Paul, thanks a lot for the detailed info provided. One more question for you as a software coder. Does the fact that I have never encounter these kind of issues, mean that my system is better set-up for catching these commitments, or should I be afraid that what happens to you on a regular basis might happen to me in sometimes the future?

                                • Re: Copying 3d sketch causes "General Protection Fault"
                                  Paul Passarelli

                                  Hi Alin,

                                   

                                    "Be afraid. Be very afraid." -- Gina Davis in "The Fly"

                                   

                                    What I believe is that if I were to sit down at your workstation, it would only be a matter of hours before your system started exhibiting the exact same bad behavior as my system.  Perhaps I'm cursed. ;^)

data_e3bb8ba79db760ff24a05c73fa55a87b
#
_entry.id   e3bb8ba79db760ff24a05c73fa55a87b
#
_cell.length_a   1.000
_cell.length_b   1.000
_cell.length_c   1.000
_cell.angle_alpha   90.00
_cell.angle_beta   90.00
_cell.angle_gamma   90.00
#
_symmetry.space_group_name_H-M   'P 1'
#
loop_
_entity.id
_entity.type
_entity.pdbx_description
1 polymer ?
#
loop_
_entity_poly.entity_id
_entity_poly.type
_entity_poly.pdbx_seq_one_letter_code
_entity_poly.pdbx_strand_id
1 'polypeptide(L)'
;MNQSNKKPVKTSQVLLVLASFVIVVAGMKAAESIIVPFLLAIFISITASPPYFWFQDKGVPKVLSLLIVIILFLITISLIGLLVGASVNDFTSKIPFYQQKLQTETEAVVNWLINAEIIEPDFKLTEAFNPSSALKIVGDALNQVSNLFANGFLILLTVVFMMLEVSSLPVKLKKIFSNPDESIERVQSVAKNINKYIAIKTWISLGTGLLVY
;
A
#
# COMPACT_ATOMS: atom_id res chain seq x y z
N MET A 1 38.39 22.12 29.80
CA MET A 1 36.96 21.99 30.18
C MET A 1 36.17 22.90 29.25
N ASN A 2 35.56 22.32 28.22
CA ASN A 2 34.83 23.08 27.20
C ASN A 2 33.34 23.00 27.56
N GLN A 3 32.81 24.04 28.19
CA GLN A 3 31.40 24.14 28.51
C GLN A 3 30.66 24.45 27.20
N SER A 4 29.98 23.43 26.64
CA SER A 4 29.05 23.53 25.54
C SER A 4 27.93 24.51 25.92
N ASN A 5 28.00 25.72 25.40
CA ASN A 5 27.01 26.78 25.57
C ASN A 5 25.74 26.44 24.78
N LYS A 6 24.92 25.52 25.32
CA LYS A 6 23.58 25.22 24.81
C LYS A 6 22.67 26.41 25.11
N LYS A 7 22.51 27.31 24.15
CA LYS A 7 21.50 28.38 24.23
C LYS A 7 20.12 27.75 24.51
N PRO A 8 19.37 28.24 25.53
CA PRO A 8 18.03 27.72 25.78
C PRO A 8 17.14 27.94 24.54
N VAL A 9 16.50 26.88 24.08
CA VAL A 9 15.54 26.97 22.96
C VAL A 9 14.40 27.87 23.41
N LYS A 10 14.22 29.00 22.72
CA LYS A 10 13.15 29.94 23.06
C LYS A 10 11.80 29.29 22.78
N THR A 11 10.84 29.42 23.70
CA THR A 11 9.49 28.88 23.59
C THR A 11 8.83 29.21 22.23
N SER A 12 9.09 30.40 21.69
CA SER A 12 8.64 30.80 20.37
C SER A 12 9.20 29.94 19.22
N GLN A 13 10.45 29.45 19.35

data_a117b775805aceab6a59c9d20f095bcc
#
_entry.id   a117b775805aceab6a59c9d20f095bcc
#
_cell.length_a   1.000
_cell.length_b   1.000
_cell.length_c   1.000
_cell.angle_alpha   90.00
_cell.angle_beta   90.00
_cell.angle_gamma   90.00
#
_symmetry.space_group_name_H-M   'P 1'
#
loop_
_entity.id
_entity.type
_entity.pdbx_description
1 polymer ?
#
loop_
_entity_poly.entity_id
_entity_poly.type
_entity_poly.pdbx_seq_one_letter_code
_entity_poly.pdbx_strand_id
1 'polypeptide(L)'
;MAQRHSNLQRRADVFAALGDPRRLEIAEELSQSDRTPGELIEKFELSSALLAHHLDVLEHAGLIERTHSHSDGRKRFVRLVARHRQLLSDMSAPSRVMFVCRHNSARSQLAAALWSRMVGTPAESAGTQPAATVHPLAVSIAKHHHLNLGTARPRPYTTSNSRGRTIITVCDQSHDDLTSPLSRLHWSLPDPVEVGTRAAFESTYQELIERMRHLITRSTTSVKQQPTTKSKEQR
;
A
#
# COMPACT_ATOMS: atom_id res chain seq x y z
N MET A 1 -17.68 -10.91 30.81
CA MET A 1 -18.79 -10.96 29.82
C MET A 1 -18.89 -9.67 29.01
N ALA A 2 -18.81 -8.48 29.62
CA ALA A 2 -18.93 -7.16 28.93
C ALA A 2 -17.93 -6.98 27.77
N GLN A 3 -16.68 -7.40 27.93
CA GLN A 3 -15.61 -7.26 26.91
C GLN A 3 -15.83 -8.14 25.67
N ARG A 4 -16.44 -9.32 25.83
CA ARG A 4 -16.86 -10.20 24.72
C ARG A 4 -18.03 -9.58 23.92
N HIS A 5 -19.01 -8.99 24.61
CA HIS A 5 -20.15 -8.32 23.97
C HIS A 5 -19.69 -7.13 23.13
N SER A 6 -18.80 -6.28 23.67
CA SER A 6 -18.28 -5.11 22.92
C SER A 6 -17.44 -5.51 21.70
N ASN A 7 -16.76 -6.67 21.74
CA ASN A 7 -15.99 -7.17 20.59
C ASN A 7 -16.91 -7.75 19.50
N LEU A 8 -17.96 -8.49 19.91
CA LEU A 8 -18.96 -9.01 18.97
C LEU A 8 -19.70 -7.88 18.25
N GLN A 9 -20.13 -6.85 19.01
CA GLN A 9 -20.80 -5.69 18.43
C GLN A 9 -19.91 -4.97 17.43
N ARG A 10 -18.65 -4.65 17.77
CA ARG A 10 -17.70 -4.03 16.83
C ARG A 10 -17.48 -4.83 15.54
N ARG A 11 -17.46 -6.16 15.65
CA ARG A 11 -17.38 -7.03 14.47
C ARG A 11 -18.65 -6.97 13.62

I realize it sounds silly, but when I am working at the speed of thought the crashes are the hurdles that constantly slow me down.  When I'm killing time and something else is occupuing my mind, say I have my video editor up and I'm only playing SolidWorks while I'm watching my recordings and leave it alone while editing out the commercialss, it doesn't seem to kill me, nearly as often.  Then again, I'm generally not doing anything really important during that time.

                                   

                                    But when I'm *working*, then SolidWorks is getting 100% of my attention, and I expect 100% of it's ability.

                                   

                                  BTW, last Saturday I added 4G of Ready Boost memory, interestingly, my Windows Experience score dropped by 0.1 point (pfft), yet anecdotally, the performance of everything *except* solidworks seems to have improved a tiny bit (otherwise imperceptible).  OK maybe SolidWorks starts a tiny bit faster too, but the errors are still there, witness my thread from today, and a problem with Feature Tree folders.  I had been hopeful after yesterday, but confidence is down again today.